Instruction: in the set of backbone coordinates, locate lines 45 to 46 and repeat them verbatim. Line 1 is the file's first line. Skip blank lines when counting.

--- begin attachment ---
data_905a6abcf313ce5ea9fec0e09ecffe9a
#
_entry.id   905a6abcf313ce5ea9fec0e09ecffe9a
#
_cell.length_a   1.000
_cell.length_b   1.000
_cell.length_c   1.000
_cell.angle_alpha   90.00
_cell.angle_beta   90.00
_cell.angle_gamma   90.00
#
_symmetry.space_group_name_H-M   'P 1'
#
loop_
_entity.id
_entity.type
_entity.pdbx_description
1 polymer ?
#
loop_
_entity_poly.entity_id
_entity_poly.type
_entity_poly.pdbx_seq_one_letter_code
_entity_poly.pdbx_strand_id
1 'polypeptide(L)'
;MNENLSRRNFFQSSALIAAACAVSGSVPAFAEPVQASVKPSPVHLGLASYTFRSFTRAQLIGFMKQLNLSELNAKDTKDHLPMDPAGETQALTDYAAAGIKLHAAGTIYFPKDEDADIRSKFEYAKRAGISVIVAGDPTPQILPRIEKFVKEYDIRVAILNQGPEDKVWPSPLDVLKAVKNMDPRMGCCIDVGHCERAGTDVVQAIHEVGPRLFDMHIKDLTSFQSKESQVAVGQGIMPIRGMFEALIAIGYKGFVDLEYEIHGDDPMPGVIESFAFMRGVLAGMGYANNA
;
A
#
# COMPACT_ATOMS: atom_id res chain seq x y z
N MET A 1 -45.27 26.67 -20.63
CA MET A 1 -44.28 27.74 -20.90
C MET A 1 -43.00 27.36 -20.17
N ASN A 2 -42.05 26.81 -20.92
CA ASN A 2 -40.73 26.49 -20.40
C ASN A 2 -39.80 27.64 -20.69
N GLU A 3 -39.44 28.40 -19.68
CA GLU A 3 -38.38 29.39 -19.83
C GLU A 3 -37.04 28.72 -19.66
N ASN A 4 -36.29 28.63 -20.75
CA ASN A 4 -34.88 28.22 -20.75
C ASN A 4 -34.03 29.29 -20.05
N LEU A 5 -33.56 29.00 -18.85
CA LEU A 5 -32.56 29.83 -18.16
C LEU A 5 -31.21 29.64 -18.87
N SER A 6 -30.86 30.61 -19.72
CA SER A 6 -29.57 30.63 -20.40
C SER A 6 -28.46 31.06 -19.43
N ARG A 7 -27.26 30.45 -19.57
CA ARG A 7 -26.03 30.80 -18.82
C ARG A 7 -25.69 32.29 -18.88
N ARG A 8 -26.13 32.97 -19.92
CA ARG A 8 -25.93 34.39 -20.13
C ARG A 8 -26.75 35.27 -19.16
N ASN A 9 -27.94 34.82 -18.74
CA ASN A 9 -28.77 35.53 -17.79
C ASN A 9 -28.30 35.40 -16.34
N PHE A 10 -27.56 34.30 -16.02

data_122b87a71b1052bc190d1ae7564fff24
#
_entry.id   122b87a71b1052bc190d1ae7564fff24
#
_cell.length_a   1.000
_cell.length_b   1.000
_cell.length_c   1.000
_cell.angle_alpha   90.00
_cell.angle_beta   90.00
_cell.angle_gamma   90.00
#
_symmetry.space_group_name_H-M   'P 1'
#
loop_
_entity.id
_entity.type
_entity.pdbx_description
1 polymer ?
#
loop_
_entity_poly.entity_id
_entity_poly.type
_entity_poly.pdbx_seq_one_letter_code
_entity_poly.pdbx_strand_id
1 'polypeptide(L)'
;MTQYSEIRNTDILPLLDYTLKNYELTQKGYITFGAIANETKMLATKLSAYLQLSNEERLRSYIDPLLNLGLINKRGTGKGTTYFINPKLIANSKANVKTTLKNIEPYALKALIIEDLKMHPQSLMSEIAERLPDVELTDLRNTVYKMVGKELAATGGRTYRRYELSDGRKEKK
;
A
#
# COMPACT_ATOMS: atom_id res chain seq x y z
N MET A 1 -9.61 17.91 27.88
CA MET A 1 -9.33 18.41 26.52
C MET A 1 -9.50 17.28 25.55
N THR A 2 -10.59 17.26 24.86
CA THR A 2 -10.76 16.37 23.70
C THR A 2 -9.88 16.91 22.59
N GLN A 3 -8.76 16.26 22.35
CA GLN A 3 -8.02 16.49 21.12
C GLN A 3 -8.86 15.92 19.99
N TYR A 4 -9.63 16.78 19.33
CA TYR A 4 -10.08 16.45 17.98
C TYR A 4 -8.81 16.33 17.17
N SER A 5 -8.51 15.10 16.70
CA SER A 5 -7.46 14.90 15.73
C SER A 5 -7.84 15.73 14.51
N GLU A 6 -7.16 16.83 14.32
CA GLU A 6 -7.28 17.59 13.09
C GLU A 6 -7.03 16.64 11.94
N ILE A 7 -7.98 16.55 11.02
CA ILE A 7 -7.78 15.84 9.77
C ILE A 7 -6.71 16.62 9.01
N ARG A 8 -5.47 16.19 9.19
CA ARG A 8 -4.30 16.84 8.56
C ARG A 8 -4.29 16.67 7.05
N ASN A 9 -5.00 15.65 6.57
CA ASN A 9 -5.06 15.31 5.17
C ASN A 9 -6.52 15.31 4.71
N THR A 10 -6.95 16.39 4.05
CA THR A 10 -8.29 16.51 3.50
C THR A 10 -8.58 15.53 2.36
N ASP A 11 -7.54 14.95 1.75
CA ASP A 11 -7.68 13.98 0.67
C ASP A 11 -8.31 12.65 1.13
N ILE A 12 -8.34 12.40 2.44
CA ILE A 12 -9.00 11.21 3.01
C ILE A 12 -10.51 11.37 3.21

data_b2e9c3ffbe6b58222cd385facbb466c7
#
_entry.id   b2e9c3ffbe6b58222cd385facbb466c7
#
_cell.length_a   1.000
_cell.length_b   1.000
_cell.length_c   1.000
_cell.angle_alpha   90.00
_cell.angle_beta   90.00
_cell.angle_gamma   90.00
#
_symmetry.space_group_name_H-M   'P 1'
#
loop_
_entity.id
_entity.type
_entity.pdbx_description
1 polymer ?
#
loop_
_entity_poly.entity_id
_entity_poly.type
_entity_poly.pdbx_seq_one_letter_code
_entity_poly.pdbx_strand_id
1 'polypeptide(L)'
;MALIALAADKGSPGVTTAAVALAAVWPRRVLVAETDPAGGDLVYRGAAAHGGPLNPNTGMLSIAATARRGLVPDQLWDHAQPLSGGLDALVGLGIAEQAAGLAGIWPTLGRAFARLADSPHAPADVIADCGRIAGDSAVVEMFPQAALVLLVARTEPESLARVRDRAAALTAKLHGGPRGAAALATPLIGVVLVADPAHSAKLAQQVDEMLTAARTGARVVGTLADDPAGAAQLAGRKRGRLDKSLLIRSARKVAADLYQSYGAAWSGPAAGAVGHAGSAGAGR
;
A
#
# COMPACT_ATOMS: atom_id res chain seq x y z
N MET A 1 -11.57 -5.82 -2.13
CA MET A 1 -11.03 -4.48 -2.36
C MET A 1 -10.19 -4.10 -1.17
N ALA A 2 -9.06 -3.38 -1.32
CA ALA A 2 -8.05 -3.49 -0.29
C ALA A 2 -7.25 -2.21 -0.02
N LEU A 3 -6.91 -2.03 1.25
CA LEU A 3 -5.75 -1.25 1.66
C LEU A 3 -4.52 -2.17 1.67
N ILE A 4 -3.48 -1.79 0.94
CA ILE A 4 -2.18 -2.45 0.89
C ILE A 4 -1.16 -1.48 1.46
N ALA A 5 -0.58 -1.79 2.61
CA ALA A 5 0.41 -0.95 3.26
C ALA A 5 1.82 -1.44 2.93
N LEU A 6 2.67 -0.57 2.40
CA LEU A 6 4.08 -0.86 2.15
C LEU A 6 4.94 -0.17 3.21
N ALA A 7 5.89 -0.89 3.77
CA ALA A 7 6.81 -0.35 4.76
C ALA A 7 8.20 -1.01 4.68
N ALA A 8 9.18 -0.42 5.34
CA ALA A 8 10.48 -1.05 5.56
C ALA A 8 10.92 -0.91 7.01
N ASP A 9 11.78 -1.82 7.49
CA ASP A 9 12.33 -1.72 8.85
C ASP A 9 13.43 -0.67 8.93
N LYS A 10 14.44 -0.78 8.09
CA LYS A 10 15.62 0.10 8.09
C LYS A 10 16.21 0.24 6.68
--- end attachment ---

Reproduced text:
C LEU A 5 -31.21 29.64 -18.87
N SER A 6 -30.86 30.61 -19.72